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India Says Asia Is Now The "Default Option" For Companies Seeking Fast Growth In The Global Economy

A Senior Indian Government Minister Tells Top Business Leaders at the Annual Confederation of Indian Industry-The Boston Consulting Group Meeting in Davos that India, China and the Other Big Economies in Asia Will "Script the Story of Economic Growth" Over the Next 10 Years


Davos, Switzerland, January 26, 2012—The rise of Asia – not just India and China but also other Asian economies – means that the continent is now far too important for companies to ignore any longer, according to Ashwani Kumar, minister of state for planning, science & technology and Earth Sciences in the Indian government.

In a special address to business leaders gathered at the annual summit of the World Economic Forum in Davos, Mr Kumar said: "Asia is the default option. No-one has a choice but to be in Asia." Elaborating on this, he said: "I have no doubt that in the decade that is unfolding before us, the story of economic growth will be scripted by China and India, together with the other Asian economies."

At the meeting, the sixth in an annual series hosted at Davos by the Confederation of Indian Industry and The Boston Consulting Group, Mr Kumar said that India was "racing to catch up with China" and had bold plans, outlined in its next Five Year Plan. These included: investments of $1 trillion in the country's physical infrastructure, $35 billion in primary education, and an unspecified amount in "skilling up" 500 million people by 2020. "If this is the range of our ambition," he said, "all I can say is that anyone ignores Asia at their peril." He added "Asia is the next wave and India, within Asia, is the current wave."

These sentiments were echoed by Adi Godrej, president designate of the Confederation of Indian Industry and chairman of the Godrej Group. "Right now, in India, we have a little bit of a slowdown. But I think the reality of the situation is far different from the sentiment." He pointed to India's demographic dividend – a high proportion of young people – as well as research suggesting that India would be the largest economy in the world by 2050.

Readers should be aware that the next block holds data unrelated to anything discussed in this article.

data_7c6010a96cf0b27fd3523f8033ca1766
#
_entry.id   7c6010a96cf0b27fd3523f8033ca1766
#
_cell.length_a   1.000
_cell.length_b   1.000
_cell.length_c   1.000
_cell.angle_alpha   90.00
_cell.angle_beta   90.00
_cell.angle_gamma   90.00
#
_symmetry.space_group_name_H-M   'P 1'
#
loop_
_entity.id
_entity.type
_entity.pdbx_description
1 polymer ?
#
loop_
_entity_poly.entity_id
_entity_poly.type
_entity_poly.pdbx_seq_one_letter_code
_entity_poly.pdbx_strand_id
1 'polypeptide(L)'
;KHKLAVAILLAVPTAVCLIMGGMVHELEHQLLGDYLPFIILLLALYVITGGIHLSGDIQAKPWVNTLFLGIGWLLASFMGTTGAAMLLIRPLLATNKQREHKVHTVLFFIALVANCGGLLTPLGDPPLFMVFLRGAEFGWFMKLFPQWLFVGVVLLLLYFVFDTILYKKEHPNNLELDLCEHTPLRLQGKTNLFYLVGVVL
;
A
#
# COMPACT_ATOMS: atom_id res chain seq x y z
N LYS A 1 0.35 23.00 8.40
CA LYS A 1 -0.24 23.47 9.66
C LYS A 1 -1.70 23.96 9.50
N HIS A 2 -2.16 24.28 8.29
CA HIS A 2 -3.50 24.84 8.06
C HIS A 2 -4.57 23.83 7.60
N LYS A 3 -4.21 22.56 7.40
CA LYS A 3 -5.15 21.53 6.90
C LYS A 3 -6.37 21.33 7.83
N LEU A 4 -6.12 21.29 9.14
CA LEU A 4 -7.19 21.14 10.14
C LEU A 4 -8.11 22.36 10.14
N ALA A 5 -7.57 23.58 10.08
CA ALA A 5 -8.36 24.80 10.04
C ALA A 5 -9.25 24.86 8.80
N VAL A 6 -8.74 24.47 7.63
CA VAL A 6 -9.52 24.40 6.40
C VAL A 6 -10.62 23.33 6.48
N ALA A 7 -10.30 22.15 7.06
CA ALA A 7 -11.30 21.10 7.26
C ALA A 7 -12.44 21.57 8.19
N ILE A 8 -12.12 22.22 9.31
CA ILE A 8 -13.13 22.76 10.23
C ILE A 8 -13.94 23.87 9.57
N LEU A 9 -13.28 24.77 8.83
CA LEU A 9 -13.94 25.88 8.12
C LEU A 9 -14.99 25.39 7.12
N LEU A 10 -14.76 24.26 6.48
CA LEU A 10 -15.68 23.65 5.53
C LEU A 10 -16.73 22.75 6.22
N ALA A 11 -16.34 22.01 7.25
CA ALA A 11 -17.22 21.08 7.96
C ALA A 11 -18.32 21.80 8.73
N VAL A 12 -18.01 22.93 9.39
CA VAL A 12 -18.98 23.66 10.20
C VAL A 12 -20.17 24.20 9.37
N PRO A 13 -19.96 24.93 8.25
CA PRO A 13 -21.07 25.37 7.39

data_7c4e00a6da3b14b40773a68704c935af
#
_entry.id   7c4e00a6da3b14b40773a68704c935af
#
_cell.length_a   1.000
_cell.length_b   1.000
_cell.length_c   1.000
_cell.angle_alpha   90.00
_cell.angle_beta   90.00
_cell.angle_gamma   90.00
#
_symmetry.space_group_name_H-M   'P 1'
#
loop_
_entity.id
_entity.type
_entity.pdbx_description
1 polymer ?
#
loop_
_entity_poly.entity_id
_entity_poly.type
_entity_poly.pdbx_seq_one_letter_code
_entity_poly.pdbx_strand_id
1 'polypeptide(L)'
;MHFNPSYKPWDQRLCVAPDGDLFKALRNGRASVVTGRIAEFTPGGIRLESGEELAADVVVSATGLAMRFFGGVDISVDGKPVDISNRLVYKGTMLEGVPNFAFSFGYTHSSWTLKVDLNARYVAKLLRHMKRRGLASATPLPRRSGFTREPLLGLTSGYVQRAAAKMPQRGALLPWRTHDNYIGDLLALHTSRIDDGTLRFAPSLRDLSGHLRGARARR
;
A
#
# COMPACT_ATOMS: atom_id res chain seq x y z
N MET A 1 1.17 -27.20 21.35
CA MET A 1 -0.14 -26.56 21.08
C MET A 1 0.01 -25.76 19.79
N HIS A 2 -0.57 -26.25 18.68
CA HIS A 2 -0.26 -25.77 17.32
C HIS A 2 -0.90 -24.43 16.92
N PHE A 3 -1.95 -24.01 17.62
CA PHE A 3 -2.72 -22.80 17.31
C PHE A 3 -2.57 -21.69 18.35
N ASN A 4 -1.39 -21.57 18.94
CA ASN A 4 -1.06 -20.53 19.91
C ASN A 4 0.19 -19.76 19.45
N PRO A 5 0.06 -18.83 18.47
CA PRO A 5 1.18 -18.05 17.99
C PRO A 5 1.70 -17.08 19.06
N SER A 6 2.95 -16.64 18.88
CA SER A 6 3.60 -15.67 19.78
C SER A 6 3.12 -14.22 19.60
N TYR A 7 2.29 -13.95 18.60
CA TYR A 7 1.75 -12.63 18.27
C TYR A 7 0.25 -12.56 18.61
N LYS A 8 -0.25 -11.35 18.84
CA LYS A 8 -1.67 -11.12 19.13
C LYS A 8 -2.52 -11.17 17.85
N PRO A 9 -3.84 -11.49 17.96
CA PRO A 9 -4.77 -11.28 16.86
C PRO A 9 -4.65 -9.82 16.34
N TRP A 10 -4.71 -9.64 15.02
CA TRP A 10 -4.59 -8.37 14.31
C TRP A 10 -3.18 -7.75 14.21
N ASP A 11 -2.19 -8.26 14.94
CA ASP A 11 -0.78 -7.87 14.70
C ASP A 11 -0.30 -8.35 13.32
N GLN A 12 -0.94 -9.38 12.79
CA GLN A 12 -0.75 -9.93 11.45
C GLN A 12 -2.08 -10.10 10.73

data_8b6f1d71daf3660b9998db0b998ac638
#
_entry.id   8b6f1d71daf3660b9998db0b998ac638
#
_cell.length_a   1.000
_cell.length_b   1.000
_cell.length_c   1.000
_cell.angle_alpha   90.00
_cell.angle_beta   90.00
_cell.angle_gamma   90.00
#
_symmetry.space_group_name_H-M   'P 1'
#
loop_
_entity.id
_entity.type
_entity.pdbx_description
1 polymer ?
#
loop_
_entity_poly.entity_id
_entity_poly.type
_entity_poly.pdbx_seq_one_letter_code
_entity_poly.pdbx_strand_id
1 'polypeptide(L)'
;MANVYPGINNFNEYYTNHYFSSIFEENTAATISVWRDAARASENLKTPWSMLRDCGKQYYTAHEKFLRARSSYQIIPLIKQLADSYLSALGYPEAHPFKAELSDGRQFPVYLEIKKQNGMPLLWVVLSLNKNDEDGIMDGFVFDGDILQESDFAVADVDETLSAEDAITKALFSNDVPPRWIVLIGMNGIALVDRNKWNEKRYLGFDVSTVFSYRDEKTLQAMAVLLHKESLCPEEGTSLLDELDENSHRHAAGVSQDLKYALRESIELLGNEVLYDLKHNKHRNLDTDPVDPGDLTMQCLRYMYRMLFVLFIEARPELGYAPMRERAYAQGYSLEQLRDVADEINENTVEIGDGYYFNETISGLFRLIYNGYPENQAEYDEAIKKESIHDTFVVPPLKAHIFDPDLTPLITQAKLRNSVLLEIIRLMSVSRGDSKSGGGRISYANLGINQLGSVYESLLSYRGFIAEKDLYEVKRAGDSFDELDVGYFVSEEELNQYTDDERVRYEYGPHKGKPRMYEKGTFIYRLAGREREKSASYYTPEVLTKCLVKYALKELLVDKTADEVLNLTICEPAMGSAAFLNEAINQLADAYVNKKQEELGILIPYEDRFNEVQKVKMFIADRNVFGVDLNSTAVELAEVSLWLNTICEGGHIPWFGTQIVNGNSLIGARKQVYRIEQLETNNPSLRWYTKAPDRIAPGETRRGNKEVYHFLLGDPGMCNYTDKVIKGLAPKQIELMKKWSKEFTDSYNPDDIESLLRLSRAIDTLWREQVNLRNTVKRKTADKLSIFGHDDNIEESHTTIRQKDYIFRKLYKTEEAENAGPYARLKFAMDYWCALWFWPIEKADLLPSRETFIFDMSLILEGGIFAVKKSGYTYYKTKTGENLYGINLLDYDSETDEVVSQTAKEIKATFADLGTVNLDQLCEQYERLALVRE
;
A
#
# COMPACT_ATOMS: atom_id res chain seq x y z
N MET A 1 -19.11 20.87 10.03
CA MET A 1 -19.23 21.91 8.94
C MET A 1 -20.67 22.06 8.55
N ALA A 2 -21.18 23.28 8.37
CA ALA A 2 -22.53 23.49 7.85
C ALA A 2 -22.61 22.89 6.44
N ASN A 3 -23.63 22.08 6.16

But Mr Godrej – addressing the theme of the meeting, "Are You Ready For Asia?" – said that a positive approach was vital for success. "It needs imagination and a very strong belief in the future. It is a question of strong belief, strong sentiment and not getting bogged down with the cyclical changes."

Jaspal S Bindra, group executive director and chief executive of Standard Chartered Bank's Asia business, urged companies to enter India and other Asian markets without delay. "Act in haste," he said, "in terms of building relationships with Asia."

Dr. Hans-Paul Bürkner, chief executive officer and president of The Boston Consulting Group, who chaired the meeting, said: "The biggest risk is for Western companies to not get engaged and to always be worried about the setbacks. It is to not move forward with courage and with clear aspirations."

In a wide-ranging debate, Dr. Janmejaya K. Sinha, Chairman of the Asia-Pacific region for The Boston Consulting Group, said it was critical that companies asked themselves a series of key questions about how Asia was going to change by 2020. "In the next nine years, the world will have to shift from serving 600 million people to serving 2.6 billion people. Is your country ready? Does it know who these 2.6 billion people are? There are 3500 billion dollar companies in Asia today and Asia will add another 3500 in the next nine years. Do you know if they will compete with you?"

He added: "You need to start yesterday. You need to keep at it with tenacity. There will be highs and lows. But those 2.6 billion people are not going to disappear. They will continue consuming at an ever increasing rate."

David Michael, Global Leader of The Boston Consulting Group’s Global Advantage Practice, said urged companies to really get to know Asia, to prepare the next generation, who will grow up in a different world to their parents, and to help Asia solve some its biggest challenges. "Asia faces huge development problems, really staggering problems, and positive collaboration to solving those problems is vital."

The meeting was attended by business leaders, investors and academics including Timothy J Roemer, former U.S. Ambassador to India and Ambassador John Negroponte among others.

Source: BCG

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20 Apr 2024 22:53